How to Treat Saltwater Ich

Home aquariums frequently fall prey saltwater ich, also known as "white spot disease." Caused by Cryptocaryon irritans, saltwater ich is easy to identify by the characteristic white spots, around 0.5 to 2.0 millimeters in size, that typically appear first on a fish's pectoral fins. However, the disease can affect a fish without spots being visible if it affects the lungs. If that's the case, the fish might show respiratory distress, lethargy, or irritation. 

The best ich treatment is copper-based medication. Before treating the tank, move the sick fish to a bare bottomed quarantine or treatment tank. 

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    Coppersafe from Fritz Aquatics Mardel treats freshwater and saltwater ich, along with other diseases including Velvet and additional parasites. However, because it is a copper-based treatment, made from chelated copper sulfate, invertebrates must be removed from the tank before using the product. Consider removing plants and snails, too, as the medication could be harmful to them, too. 

    To use Coppersafe, use 1 teaspoon of medication for every 4 gallons of water, or 1 cup of every 190 gallons. The solution will remain active in the tank for more than one month. 

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    Seachem Cupramine


    Cupramine, a copper-based treatment from Seachem, treats not only saltwater ich, but also other ectoparasites in freshwater and saltwater tanks. An ionic medication (rather than chelated medication) it's non-acidic and doesn't contaminate the filter bed; however, invertebrates still need to be removed from the water before treating. 

    To use Cupramine, turn off UV filters and ozone filters, and remove chemical filtrations. For every 10.5 gallons of water, use 1 mL of treatment, and then wait 48 hours. Repeat the treatment, and leave at this concentration for 14 days. Test the water for copper levels before redosing. 

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    Chem-Marin Stop Parasites

    Chem-Marin Stop Parasites

    If you're sure that it's a parasite that's infecting your saltwater tank, treat it with Chem-Marin Stop Parasites. If you're not 100 percent sure that it's ich that's causing the problem, use Erythromycin along with this product. 

    Before using Chem-Marin Stop Parasites, disengage filtration systems that remove particles that are smaller than 25 microns. Then add 1 teaspoon per 10 gallons of water twice daily for five days.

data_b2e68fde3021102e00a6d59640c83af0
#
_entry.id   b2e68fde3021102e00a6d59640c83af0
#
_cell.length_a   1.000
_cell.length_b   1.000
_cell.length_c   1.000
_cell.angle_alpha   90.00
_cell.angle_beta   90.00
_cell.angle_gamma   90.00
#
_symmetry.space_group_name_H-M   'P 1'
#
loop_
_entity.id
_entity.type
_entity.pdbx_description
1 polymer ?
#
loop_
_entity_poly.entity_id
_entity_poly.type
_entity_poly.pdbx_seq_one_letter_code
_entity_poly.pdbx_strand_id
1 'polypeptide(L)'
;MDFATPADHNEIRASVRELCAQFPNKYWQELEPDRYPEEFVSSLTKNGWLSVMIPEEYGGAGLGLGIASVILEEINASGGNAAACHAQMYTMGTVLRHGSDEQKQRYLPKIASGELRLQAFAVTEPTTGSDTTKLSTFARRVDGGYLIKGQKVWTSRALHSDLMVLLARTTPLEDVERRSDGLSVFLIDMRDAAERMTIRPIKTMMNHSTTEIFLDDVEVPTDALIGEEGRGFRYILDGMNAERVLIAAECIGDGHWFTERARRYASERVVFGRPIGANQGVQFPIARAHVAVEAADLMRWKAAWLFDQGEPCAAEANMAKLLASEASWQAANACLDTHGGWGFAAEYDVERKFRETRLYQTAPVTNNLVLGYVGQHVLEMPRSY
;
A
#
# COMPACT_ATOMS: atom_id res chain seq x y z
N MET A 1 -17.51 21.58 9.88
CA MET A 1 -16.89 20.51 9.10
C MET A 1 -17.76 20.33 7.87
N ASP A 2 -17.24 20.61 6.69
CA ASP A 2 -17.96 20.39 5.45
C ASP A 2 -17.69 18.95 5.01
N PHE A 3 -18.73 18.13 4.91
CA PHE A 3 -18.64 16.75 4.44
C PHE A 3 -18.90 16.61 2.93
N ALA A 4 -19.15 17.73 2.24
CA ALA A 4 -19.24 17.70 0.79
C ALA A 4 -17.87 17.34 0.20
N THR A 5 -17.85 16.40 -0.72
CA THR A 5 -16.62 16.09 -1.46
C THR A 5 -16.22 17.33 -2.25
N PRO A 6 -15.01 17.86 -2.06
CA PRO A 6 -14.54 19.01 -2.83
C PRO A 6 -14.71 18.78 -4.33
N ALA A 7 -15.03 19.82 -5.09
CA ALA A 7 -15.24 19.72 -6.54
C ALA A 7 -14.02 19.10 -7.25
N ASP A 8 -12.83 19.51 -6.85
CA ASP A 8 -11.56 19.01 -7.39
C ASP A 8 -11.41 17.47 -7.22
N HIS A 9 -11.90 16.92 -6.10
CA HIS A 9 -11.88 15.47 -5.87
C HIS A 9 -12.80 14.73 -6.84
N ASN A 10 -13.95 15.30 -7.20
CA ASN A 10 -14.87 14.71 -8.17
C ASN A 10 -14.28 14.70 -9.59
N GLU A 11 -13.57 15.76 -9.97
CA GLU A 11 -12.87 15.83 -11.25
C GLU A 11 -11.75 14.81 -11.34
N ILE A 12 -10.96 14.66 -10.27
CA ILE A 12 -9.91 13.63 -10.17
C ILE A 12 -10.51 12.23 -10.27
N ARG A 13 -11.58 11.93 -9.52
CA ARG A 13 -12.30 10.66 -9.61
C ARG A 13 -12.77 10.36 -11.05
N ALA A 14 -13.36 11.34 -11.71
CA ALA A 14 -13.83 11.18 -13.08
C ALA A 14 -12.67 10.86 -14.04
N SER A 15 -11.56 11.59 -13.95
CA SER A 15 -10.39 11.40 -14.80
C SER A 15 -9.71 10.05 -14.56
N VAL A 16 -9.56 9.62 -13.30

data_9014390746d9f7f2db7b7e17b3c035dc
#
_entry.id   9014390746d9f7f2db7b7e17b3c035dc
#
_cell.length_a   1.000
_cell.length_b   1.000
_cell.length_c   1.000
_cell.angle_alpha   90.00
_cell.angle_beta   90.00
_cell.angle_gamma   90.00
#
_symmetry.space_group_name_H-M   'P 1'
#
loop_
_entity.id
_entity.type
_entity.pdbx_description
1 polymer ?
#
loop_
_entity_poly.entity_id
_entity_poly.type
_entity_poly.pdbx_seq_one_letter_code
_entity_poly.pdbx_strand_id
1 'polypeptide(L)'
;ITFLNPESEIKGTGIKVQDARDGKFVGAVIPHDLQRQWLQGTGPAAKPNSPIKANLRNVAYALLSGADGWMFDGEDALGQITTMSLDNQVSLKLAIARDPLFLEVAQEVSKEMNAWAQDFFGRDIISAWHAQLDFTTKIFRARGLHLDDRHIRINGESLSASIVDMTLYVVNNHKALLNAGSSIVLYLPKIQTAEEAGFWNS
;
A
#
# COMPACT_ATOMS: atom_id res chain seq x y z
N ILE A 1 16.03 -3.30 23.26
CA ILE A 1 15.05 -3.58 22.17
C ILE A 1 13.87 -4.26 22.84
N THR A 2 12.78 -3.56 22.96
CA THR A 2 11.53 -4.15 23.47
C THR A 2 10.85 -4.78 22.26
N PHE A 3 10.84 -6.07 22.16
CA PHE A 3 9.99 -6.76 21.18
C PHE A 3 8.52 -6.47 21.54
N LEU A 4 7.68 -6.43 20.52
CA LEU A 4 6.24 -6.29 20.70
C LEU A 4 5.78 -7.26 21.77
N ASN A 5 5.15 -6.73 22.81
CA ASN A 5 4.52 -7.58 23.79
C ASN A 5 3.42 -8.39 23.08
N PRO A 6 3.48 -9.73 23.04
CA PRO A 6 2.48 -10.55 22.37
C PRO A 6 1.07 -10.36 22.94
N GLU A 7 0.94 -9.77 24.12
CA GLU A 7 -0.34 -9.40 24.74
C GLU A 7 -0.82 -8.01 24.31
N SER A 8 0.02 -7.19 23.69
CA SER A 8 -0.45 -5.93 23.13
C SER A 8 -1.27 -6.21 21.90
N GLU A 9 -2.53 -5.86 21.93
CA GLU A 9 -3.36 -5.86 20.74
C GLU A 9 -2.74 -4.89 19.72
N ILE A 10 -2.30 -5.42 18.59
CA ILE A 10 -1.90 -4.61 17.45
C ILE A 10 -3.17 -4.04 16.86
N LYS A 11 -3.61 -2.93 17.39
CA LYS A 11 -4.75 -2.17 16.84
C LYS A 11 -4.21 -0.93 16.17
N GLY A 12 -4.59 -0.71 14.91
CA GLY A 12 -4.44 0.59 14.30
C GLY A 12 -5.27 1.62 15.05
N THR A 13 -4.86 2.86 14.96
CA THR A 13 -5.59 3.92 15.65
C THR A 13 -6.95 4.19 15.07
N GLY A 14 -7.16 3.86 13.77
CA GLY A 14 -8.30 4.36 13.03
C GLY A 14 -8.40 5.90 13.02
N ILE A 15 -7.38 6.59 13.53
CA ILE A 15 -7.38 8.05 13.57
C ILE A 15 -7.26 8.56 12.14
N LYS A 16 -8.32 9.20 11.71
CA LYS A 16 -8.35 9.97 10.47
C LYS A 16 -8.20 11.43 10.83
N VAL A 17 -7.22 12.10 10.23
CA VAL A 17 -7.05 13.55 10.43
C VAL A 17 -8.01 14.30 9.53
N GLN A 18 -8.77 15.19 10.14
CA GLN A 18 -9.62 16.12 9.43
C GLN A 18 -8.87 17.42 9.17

This particular product is reef-safe. It can also be used when you bring a new fish home by adding five drops of the medication to the acclimation container, and then another five drops to the tank twice a day for four to five days to prevent stress-induced parasites. 

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    Ruby Reef RALLY

    Ruby Reef Rally

    If you need a copper-free treatment for saltwater ich, try RALLY from Ruby Reef. It's made from acriflavine, aminoacridine, and formalin, so it's not harmful to fish, invertebrates, or corals. However, it might not be the top treatment for C. Irritans, so you may need to combine it with an alternative treatment, such as KICK-ICH, also a copper-free treatment from Ruby Rally. It does, however, succeed at treating other external parasites, such as dinoflagellates and flukes. 

    To use RALLY, remove carbon filtration and other absorbent media, and turn off protein skimmers and UV sterilizers. Use 1 ounce of RALLY per 5 gallons of water per day for three days. 

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    Hyposalinity Treatment

    Saltwater aquarium
    Moto "Club4AG" Miwa/Flickr/CC BY 2.0

    If you prefer to avoid medication, try an alternative treatment for ich. Fish hobbyists often use osmosis to achieve hyposalinity, which means taking down the salt level to around 10 percent seawater strength by diluting water in a quarantine tank by 5 percent every hour. Once it's at 10 percent strength, hold it there for three hours, and then reverse the process by increasing the salinity by 5 percent every hour. Repeat the process every three days.